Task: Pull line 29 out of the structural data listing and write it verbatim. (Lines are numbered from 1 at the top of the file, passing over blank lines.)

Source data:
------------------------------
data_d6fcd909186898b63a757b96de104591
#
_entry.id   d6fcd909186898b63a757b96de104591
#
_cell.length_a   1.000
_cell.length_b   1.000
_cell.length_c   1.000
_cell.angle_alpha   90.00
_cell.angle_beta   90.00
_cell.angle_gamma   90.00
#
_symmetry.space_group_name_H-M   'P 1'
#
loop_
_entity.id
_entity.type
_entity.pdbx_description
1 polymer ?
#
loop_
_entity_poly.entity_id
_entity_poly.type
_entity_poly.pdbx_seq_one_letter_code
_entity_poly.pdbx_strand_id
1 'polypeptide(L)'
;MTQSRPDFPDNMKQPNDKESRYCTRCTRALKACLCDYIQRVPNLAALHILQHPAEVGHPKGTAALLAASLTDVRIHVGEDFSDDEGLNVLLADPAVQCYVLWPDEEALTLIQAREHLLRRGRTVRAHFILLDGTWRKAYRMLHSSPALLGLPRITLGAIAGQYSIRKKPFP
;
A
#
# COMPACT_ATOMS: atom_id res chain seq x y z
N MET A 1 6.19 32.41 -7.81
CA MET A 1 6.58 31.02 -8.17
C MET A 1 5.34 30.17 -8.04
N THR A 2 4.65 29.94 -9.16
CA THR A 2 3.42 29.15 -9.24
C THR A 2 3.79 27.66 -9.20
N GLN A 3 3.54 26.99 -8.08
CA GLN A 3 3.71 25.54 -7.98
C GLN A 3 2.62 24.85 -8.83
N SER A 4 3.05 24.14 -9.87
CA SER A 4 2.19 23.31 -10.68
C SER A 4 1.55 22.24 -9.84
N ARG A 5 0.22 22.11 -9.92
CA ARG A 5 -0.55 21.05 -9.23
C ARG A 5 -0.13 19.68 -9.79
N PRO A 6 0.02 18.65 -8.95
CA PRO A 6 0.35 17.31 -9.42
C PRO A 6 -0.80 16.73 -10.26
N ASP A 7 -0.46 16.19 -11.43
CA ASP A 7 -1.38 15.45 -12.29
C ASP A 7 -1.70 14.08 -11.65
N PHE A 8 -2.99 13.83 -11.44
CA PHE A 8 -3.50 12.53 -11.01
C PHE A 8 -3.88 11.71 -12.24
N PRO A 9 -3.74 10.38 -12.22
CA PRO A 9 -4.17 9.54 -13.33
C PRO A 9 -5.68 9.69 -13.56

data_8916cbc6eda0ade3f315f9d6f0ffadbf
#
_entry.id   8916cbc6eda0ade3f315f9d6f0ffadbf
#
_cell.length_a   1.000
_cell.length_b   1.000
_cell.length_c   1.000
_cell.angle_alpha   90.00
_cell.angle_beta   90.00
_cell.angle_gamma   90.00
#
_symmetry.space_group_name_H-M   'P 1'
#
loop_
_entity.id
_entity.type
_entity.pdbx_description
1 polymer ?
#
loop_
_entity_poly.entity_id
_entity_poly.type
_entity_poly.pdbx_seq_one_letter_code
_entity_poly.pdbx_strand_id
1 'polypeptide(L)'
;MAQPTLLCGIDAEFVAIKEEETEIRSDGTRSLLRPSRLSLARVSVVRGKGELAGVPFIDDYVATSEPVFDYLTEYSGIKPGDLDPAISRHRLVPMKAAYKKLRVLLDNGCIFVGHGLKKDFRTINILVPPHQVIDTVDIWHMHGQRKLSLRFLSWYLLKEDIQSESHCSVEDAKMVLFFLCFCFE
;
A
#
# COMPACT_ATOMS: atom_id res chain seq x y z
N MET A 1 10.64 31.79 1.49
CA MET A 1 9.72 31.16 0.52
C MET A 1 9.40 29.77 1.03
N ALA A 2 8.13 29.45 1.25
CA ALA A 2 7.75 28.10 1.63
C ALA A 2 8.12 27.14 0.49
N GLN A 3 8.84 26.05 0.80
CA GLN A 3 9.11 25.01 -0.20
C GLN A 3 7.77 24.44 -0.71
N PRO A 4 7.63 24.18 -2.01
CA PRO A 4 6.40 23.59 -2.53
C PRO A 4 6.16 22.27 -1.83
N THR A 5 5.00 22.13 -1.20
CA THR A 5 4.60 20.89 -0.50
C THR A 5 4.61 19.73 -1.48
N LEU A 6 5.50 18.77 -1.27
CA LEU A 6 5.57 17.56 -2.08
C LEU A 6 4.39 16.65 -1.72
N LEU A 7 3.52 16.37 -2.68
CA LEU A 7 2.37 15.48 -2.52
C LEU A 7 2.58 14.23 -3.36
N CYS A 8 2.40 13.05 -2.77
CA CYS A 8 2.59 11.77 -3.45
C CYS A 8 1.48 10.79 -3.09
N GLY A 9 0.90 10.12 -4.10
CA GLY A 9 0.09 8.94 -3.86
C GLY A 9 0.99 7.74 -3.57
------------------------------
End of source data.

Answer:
#